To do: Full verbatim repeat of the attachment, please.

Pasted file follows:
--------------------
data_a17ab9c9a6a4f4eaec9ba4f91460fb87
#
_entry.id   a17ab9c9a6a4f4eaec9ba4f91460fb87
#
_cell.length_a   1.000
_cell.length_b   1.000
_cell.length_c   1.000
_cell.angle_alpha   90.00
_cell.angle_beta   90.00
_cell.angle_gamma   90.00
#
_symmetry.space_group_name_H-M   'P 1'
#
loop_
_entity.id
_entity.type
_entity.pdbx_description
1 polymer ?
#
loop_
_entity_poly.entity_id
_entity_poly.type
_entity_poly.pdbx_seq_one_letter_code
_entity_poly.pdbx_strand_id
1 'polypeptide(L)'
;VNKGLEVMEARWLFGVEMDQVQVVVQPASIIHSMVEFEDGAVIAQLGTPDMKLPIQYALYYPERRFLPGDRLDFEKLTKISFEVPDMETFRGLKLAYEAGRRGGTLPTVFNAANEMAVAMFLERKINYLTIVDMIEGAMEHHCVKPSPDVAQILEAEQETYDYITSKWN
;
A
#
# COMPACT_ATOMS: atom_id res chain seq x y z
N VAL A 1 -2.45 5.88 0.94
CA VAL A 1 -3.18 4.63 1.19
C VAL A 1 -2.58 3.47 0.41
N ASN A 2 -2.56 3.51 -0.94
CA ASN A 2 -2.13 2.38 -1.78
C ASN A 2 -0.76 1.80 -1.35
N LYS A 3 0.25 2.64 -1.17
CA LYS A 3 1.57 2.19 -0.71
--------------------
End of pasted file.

data_a17ab9c9a6a4f4eaec9ba4f91460fb87
#
_entry.id   a17ab9c9a6a4f4eaec9ba4f91460fb87
#
_cell.length_a   1.000
_cell.length_b   1.000
_cell.length_c   1.000
_cell.angle_alpha   90.00
_cell.angle_beta   90.00
_cell.angle_gamma   90.00
#
_symmetry.space_group_name_H-M   'P 1'
#
loop_
_entity.id
_entity.type
_entity.pdbx_description
1 polymer ?
#
loop_
_entity_poly.entity_id
_entity_poly.type
_entity_poly.pdbx_seq_one_letter_code
_entity_poly.pdbx_strand_id
1 'polypeptide(L)'
;VNKGLEVMEARWLFGVEMDQVQVVVQPASIIHSMVEFEDGAVIAQLGTPDMKLPIQYALYYPERRFLPGDRLDFEKLTKISFEVPDMETFRGLKLAYEAGRRGGTLPTVFNAANEMAVAMFLERKINYLTIVDMIEGAMEHHCVKPSPDVAQILEAEQETYDYITSKWN
;
A
#
# COMPACT_ATOMS: atom_id res chain seq x y z
N VAL A 1 -2.45 5.88 0.94
CA VAL A 1 -3.18 4.63 1.19
C VAL A 1 -2.58 3.47 0.41
N ASN A 2 -2.56 3.51 -0.94
CA ASN A 2 -2.13 2.38 -1.78
C ASN A 2 -0.76 1.80 -1.35
N LYS A 3 0.25 2.64 -1.17
CA LYS A 3 1.57 2.19 -0.71